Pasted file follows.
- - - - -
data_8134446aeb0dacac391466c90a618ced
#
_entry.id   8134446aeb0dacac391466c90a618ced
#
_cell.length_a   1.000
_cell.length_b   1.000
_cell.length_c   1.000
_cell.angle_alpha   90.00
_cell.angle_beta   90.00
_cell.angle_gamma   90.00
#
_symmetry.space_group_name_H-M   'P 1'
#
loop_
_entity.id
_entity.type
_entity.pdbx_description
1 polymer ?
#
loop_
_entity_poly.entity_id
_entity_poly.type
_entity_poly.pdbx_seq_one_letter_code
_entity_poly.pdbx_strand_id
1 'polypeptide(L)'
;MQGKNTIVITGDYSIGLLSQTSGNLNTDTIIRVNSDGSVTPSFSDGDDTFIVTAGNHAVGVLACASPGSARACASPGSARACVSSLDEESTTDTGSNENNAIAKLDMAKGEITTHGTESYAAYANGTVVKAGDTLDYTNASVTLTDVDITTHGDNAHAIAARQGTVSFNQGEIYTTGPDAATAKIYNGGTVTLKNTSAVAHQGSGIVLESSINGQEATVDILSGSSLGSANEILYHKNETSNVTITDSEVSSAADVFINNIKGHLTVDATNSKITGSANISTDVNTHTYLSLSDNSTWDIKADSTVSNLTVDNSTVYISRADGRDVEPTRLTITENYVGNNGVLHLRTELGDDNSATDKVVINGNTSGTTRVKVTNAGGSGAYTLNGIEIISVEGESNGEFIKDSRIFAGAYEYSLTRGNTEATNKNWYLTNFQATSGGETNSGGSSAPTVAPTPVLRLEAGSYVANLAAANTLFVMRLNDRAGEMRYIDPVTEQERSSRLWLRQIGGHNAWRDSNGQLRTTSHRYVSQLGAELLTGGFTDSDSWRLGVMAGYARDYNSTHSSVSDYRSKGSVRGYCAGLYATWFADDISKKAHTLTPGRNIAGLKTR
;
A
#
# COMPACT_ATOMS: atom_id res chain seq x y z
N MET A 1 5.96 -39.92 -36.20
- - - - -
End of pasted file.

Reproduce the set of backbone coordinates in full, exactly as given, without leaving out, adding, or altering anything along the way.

data_8134446aeb0dacac391466c90a618ced
#
_entry.id   8134446aeb0dacac391466c90a618ced
#
_cell.length_a   1.000
_cell.length_b   1.000
_cell.length_c   1.000
_cell.angle_alpha   90.00
_cell.angle_beta   90.00
_cell.angle_gamma   90.00
#
_symmetry.space_group_name_H-M   'P 1'
#
loop_
_entity.id
_entity.type
_entity.pdbx_description
1 polymer ?
#
loop_
_entity_poly.entity_id
_entity_poly.type
_entity_poly.pdbx_seq_one_letter_code
_entity_poly.pdbx_strand_id
1 'polypeptide(L)'
;MQGKNTIVITGDYSIGLLSQTSGNLNTDTIIRVNSDGSVTPSFSDGDDTFIVTAGNHAVGVLACASPGSARACASPGSARACVSSLDEESTTDTGSNENNAIAKLDMAKGEITTHGTESYAAYANGTVVKAGDTLDYTNASVTLTDVDITTHGDNAHAIAARQGTVSFNQGEIYTTGPDAATAKIYNGGTVTLKNTSAVAHQGSGIVLESSINGQEATVDILSGSSLGSANEILYHKNETSNVTITDSEVSSAADVFINNIKGHLTVDATNSKITGSANISTDVNTHTYLSLSDNSTWDIKADSTVSNLTVDNSTVYISRADGRDVEPTRLTITENYVGNNGVLHLRTELGDDNSATDKVVINGNTSGTTRVKVTNAGGSGAYTLNGIEIISVEGESNGEFIKDSRIFAGAYEYSLTRGNTEATNKNWYLTNFQATSGGETNSGGSSAPTVAPTPVLRLEAGSYVANLAAANTLFVMRLNDRAGEMRYIDPVTEQERSSRLWLRQIGGHNAWRDSNGQLRTTSHRYVSQLGAELLTGGFTDSDSWRLGVMAGYARDYNSTHSSVSDYRSKGSVRGYCAGLYATWFADDISKKAHTLTPGRNIAGLKTR
;
A
#
# COMPACT_ATOMS: atom_id res chain seq x y z
N MET A 1 5.96 -39.92 -36.20